Defining the role of the MHC in autoimmunity: a review and pooled analysis.

Fernando MM, Stevens CR, Walsh EC, De Jager PL, Goyette P, Plenge RM, Vyse TJ, Rioux JD - PLoS Genet. (2008)

Illustration of the principal shared and distinct MHC haplotype associations in six immune-mediated diseases demonstrated by this pooled analysis.This Venn diagram illustrates the principal shared and distinct MHC haplotype associations in MS, T1D, SLE, US, CD, and RA demonstrated by this pooled analysis. SLE is displayed at the centre of the figure, because it is a multisystem autoimmune disease, while the surrounding diseases are predominantly, though not exclusively, organ-specific. The HLA-DR variants indicated in the figure represent their respective extended haplotypes; TNF-alpha polymorphisms signify association at this gene alone.
© Copyright Policy
Related In: Results  -  Collection

Show All Figures
getmorefigures.php?uid=PMC2291482&req=5

pgen-1000024-g003: Illustration of the principal shared and distinct MHC haplotype associations in six immune-mediated diseases demonstrated by this pooled analysis.This Venn diagram illustrates the principal shared and distinct MHC haplotype associations in MS, T1D, SLE, US, CD, and RA demonstrated by this pooled analysis. SLE is displayed at the centre of the figure, because it is a multisystem autoimmune disease, while the surrounding diseases are predominantly, though not exclusively, organ-specific. The HLA-DR variants indicated in the figure represent their respective extended haplotypes; TNF-alpha polymorphisms signify association at this gene alone.
Mentions: The pooled analysis highlights a number of commonalities as well as differences across the six diseases (Figure 3). The most frequently shared disease susceptibility alleles arise from HLA-DR4 haplotypes, which are observed in all cases except UC. HLA-DR3 haplotypes are clearly important in disease predisposition for SLE, MS, and T1D, while DR9 haplotypes are seen in T1D and RA. CD, UC, and RA share DR1 haplotypes, although the specific DR1 alleles differ, as is the case in SLE, MS, and UC, where different DR2 haplotypes are observed. The various TNF polymorphisms that show disease predisposition in RA, CD, MS, and SLE demonstrate an interesting paradox, as therapeutic TNF-alpha blockade for CD and RA is associated with the development of demyelination and antinuclear antibodies. The susceptibility alleles/haplotypes identified in this review therefore suggest both common and disease-specific pathogenetic mechanisms in autoimmunity.

Bottom Line: However, identification of causal variants within the MHC for the majority of these diseases has remained difficult due to the great variability and extensive linkage disequilibrium (LD) that exists among alleles throughout this locus, coupled with inadequate study design whereby only a limited subset of about 20 from a total of approximately 250 genes have been studied in small cohorts of predominantly European origin.We corroborate established MHC disease associations and identify predisposing variants that previously have not been appreciated.Furthermore, we find a number of interesting commonalities and differences across diseases that implicate both general and disease-specific pathogenetic mechanisms in autoimmunity.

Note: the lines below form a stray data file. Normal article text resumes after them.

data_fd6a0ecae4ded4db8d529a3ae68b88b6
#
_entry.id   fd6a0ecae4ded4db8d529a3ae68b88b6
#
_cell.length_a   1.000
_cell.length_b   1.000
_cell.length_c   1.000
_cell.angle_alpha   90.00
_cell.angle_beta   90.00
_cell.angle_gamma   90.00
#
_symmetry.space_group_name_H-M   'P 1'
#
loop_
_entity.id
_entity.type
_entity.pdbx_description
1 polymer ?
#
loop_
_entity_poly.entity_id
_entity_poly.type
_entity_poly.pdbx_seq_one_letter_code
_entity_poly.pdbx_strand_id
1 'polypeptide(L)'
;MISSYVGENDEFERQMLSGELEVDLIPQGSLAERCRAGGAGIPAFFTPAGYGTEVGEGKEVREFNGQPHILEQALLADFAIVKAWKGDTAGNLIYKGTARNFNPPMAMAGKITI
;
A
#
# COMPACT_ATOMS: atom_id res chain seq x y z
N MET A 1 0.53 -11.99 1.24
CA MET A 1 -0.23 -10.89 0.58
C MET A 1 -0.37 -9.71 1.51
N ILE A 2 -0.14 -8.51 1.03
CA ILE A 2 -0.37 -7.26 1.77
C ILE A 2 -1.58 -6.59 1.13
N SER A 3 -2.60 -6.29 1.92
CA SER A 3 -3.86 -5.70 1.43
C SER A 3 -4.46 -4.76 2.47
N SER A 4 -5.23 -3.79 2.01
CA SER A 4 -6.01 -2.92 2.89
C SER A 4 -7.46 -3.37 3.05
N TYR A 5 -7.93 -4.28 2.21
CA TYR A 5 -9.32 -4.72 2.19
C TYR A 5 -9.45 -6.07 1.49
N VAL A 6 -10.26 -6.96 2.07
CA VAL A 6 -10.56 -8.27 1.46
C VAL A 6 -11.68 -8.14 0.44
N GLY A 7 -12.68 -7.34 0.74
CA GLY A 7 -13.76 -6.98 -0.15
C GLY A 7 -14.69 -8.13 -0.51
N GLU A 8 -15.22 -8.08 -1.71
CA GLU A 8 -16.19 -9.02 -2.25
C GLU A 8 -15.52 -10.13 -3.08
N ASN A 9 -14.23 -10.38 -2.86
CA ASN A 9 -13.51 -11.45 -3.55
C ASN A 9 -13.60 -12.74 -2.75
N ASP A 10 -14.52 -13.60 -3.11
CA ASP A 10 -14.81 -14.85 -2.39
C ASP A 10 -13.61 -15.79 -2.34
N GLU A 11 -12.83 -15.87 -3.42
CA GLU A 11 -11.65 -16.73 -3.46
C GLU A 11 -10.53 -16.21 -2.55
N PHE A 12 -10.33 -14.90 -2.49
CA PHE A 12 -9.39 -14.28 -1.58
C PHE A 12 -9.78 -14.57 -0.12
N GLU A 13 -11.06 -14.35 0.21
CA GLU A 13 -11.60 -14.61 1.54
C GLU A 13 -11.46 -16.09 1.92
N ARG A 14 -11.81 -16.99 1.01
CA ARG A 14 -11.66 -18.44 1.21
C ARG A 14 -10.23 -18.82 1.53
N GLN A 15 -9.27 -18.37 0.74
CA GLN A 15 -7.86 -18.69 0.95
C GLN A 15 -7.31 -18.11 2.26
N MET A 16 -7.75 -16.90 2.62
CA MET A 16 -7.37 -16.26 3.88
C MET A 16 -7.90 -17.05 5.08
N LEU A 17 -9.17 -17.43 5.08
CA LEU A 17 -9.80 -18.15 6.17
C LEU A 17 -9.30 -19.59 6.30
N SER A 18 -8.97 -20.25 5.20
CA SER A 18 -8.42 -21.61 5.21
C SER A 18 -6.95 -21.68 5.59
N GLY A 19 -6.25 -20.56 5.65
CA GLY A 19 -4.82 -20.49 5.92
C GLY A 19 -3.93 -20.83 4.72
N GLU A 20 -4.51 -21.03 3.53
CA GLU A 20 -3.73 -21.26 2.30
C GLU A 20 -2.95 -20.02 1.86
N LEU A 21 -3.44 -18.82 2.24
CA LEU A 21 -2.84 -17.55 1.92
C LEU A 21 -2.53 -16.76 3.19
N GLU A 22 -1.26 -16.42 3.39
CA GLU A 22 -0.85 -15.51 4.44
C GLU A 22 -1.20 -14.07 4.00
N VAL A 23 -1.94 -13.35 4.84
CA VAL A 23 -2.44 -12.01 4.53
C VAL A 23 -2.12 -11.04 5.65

View Article: PubMed Central - PubMed

Affiliation: Section of Molecular Genetics and Rheumatology, Faculty of Medicine, Imperial College London, London, United Kingdom.

ABSTRACT
The major histocompatibility complex (MHC) is one of the most extensively studied regions in the human genome because of the association of variants at this locus with autoimmune, infectious, and inflammatory diseases. However, identification of causal variants within the MHC for the majority of these diseases has remained difficult due to the great variability and extensive linkage disequilibrium (LD) that exists among alleles throughout this locus, coupled with inadequate study design whereby only a limited subset of about 20 from a total of approximately 250 genes have been studied in small cohorts of predominantly European origin. We have performed a review and pooled analysis of the past 30 years of research on the role of the MHC in six genetically complex disease traits - multiple sclerosis (MS), type 1 diabetes (T1D), systemic lupus erythematosus (SLE), ulcerative colitis (UC), Crohn's disease (CD), and rheumatoid arthritis (RA) - in order to consolidate and evaluate the current literature regarding MHC genetics in these common autoimmune and inflammatory diseases. We corroborate established MHC disease associations and identify predisposing variants that previously have not been appreciated. Furthermore, we find a number of interesting commonalities and differences across diseases that implicate both general and disease-specific pathogenetic mechanisms in autoimmunity.

Show MeSH
Related in: MedlinePlus